Post #14 of 23 (397 views)
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Nori [In reply to] Can't Post

I loved the voices of pretty much everyone in the film (especially the Dwarves and the Goblins!) but I did crack up laughing the first time I heard Nori talk because it sounds to me like Jed Brophy is just speaking in his regular NZ accent and not even bothering putting on the Irish/Scottish/Northern English sound of the other Dwarves (in contrast to, say, Dean who has to try to sound like Aidan). Is he supposed to sound NZ? I think it's great that he does but wasn't sure Laugh


marillaraina
Rohan

Feb 15 2013, 2:53am

Post #15 of 23 (338 views)
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I guess it's easier for some than others [In reply to] Can't Post


In Reply To
I loved the voices of pretty much everyone in the film (especially the Dwarves and the Goblins!) but I did crack up laughing the first time I heard Nori talk because it sounds to me like Jed Brophy is just speaking in his regular NZ accent and not even bothering putting on the Irish/Scottish/Northern English sound of the other Dwarves (in contrast to, say, Dean who has to try to sound like Aidan). Is he supposed to sound NZ? I think it's great that he does but wasn't sure Laugh


Aidan and Dean are trying to sound like Richard. Aidan doesn't sound anything like his own accent. I thought they did good jobs, they seem to have a "lighter" version of the accent Richard is using for Thorin which seems to be pretty close to his own. It's probably good for them not to try go too heavy with it as any inconsistencies would just sound more fake.

To be honest at this point I'm not quite what accent Richard is using, it's hard for me to judge how close or not it is to his own. My first impression is that Thorin's accent is close to his own. I'm trying to remember if I've ever seen him do an RP or neutral type accent. I've never listened to any of his audio books, I'm sure he does various ones in some of those. His American wasn't too bad in Captain America, but he only had a couple of lines.

It's easier for some than others I guess. :) Maybe Brophy doesn't have a knack for it. I don't think James Nesbitt has a strong knack for accents other than his own.

And you know I rewatched some scene last night in a youtube clip and I finally realize why someone thought Dwalin was Russian. I wish I could remember the exact line, but Dwalin said something to Thorin and I have to admit, the first couple of words did sound like someone speaking English with a Russian accent. But I hadn't really noticed it before because I was more focused on his sounding Scottish.


Súlimë
Rivendell


Feb 15 2013, 5:39am

Post #16 of 23 (404 views)
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accents [In reply to] Can't Post


In Reply To
To be honest at this point I'm not quite what accent Richard is using, it's hard for me to judge how close or not it is to his own. My first impression is that Thorin's accent is close to his own. I'm trying to remember if I've ever seen him do an RP or neutral type accent. I've never listened to any of his audio books, I'm sure he does various ones in some of those. His American wasn't too bad in Captain America, but he only had a couple of lines.


I listened to one of his audiobooks and I was surprised at the range of voices he could do. I sometimes forgot it was only one person reading!

I might not know what I'm talking about, but I think Thorin's accent is pretty close to RA's own accent (?)


BalrogTrainer
Rivendell

Feb 17 2013, 2:56am

Post #17 of 23 (293 views)
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Accents and actors [In reply to] Can't Post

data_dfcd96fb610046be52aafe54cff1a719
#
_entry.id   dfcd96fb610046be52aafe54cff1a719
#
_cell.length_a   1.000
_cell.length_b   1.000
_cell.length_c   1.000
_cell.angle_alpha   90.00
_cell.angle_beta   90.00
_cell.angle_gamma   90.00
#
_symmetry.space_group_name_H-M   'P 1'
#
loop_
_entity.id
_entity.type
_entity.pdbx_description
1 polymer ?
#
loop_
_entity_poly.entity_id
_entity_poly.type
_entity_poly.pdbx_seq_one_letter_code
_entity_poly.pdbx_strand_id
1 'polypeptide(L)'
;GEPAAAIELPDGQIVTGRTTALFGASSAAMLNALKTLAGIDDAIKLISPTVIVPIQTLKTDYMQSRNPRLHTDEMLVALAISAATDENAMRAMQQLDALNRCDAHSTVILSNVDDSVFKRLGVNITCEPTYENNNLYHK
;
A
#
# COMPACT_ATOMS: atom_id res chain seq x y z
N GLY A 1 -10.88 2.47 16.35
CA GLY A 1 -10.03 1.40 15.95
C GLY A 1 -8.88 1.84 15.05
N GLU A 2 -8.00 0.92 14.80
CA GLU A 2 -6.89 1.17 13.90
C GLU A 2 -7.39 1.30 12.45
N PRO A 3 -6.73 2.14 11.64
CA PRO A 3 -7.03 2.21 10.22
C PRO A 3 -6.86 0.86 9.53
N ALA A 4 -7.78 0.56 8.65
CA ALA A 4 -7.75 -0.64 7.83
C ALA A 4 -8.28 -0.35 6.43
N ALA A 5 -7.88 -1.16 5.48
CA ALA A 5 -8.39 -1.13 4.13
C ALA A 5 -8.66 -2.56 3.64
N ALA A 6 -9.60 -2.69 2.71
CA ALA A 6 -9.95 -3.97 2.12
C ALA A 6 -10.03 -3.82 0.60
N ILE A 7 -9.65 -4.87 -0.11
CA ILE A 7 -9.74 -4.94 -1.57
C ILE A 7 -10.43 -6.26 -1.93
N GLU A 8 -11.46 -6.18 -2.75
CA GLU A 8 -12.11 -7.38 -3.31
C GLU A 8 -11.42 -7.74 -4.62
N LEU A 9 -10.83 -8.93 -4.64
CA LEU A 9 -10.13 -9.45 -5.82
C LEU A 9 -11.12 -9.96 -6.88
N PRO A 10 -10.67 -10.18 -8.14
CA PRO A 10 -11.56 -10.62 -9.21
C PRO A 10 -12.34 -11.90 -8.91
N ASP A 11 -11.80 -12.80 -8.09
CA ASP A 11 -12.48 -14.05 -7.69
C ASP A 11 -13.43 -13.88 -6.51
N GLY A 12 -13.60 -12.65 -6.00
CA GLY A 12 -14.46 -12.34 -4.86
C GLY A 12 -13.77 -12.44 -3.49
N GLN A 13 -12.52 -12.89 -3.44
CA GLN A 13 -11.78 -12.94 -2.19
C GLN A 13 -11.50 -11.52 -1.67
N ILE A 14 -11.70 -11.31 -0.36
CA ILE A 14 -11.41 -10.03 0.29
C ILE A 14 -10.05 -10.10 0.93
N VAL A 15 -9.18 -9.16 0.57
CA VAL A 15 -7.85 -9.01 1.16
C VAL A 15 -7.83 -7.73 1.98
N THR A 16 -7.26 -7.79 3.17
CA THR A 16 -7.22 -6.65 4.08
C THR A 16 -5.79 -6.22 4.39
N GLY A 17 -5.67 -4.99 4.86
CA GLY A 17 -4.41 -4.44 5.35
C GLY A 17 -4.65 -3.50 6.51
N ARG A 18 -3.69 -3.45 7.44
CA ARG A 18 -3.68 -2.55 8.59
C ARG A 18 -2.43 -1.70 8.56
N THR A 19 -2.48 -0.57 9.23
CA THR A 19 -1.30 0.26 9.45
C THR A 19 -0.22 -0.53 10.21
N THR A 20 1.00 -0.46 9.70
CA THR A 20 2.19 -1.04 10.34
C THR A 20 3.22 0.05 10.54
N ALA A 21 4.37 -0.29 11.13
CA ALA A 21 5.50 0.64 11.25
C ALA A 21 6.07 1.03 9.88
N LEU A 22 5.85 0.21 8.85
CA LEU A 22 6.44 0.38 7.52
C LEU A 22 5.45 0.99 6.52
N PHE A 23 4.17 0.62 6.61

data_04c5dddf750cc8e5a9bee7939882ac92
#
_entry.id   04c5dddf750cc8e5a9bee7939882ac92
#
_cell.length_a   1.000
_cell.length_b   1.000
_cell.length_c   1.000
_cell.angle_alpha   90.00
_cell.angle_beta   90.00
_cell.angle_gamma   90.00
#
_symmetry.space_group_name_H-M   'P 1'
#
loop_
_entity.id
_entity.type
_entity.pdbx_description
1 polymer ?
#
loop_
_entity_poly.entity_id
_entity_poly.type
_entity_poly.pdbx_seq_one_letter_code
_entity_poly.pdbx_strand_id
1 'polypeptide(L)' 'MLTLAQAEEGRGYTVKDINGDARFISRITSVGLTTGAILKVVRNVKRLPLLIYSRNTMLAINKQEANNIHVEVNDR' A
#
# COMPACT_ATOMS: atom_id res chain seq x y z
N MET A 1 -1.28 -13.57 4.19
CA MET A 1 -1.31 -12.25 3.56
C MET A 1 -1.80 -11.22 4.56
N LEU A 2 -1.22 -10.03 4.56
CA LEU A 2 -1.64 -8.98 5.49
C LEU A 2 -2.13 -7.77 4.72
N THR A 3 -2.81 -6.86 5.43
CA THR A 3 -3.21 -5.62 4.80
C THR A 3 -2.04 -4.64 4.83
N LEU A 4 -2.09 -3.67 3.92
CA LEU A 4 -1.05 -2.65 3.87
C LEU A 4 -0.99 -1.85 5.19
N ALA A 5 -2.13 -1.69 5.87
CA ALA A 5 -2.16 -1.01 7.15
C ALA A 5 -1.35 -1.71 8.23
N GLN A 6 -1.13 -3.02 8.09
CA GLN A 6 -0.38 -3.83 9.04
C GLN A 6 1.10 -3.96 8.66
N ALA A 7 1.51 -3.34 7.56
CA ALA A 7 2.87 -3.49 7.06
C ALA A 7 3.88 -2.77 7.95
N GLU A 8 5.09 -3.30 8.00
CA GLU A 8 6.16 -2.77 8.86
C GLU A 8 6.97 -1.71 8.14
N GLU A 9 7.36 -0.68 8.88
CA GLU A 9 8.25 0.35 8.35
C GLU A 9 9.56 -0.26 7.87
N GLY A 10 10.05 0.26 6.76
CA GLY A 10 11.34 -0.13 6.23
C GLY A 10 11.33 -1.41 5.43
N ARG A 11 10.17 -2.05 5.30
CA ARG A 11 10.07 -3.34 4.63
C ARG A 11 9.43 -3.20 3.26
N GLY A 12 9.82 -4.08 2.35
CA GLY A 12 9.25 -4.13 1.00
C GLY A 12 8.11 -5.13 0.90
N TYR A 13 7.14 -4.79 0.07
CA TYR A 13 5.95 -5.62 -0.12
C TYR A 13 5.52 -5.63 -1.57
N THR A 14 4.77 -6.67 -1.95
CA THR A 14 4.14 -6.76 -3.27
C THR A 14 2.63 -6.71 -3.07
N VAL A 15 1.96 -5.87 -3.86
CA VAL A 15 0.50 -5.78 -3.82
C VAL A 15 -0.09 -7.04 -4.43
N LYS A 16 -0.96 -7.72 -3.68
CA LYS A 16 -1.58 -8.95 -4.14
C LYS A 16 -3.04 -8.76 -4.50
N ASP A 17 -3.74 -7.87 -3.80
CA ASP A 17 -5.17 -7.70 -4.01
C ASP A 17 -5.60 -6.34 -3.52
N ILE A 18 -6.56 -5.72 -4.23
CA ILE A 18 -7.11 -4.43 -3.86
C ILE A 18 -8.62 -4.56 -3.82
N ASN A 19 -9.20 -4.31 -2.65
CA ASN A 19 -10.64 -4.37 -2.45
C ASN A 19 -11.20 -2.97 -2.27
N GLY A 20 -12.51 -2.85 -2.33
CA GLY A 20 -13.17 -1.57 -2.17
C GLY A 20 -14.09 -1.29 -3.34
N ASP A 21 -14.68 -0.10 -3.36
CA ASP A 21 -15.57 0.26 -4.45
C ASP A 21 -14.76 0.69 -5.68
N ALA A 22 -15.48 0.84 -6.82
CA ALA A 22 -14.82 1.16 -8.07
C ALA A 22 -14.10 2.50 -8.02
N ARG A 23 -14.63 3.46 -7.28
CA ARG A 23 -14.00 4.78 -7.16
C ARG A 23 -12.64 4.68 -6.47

It's interesting to note that, apart from Elijah Wood's brief (re)appearance as Frodo, there are no American actors in this trilogy... though Evangeline Lilly is Canadian. Plus, there's the first actor from a non-English-speaking country in the Middle Earth series with Mikael Persbrandt (who is Swedish). It'll be interesting to hear their accents. Will they do the standard English accent, a la Elijah Wood, Viggo Mortenson and Liv Tyler, a sort of Irish brogue a la Sean Astin, or none of the above?


Angharad73
Rohan


Feb 17 2013, 7:30am

Post #18 of 23 (247 views)
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Was that supposed to be Irish? [In reply to] Can't Post

Sean Astin's accent, I mean. I never could quite pin that one down - and it wasn't really like any Irish accent that I'm familiar with.

Accents aren't easy. It's better not to try unless you can pull it off, I think.


BalrogTrainer
Rivendell

Feb 17 2013, 11:17am

Post #19 of 23 (239 views)
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Your guess is as good as mine. [In reply to] Can't Post

It definitely wasn't his normal speaking voice, though. There were times where it sounded a little Irish (or maybe even Welsh?) to me, e.g. "Bouy roights we shooldn't even be hehre, but we ohre. It's loike in the great stories, Mr. Frodo -- the woanes that really maTTered."... or, at least, an average American actor's approximation of one. Unimpressed Either way, it's the dodgiest accent in the trilogy. But at the same time, I can't help but think it would've sounded even more awkward to have him speak in his normal American voice; it may have stuck out even more.


(This post was edited by BalrogTrainer on Feb 17 2013, 11:19am)


arithmancer
Grey Havens

Feb 17 2013, 2:48pm

Post #20 of 23 (242 views)
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Astin's accent [In reply to] Can't Post

The accent Astin and the dialogue coaches were after for Sam was a "West Country" accent. (Which as an American I could not tell from any other...) Astin describes the process of learning it in this interview:

http://www.ign.com/articles/2003/12/22/ign-interviews-sean-astin?page=10


Angharad73
Rohan


Feb 17 2013, 5:46pm

Post #21 of 23 (225 views)
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That makes more sense... [In reply to] Can't Post

West Country, as in Gloucester, makes more sense than Irish, although I can't really judge how well he did with that accent.


Eleniel
Grey Havens


Feb 17 2013, 7:25pm

Post #22 of 23 (238 views)
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What about Lee Pace? // [In reply to] Can't Post

 


"Choosing Trust over Doubt gets me burned once in a while, but I'd rather be singed than hardened."
¯ Victoria Monfort






BalrogTrainer
Rivendell

Feb 17 2013, 11:08pm

Post #23 of 23 (275 views)
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Ah, you're right [In reply to] Can't Post

For whatever reason, I always thought he was English. Crazy At any rate, I'd imagine he'd speak in much the same way as Elrond and Galadriel.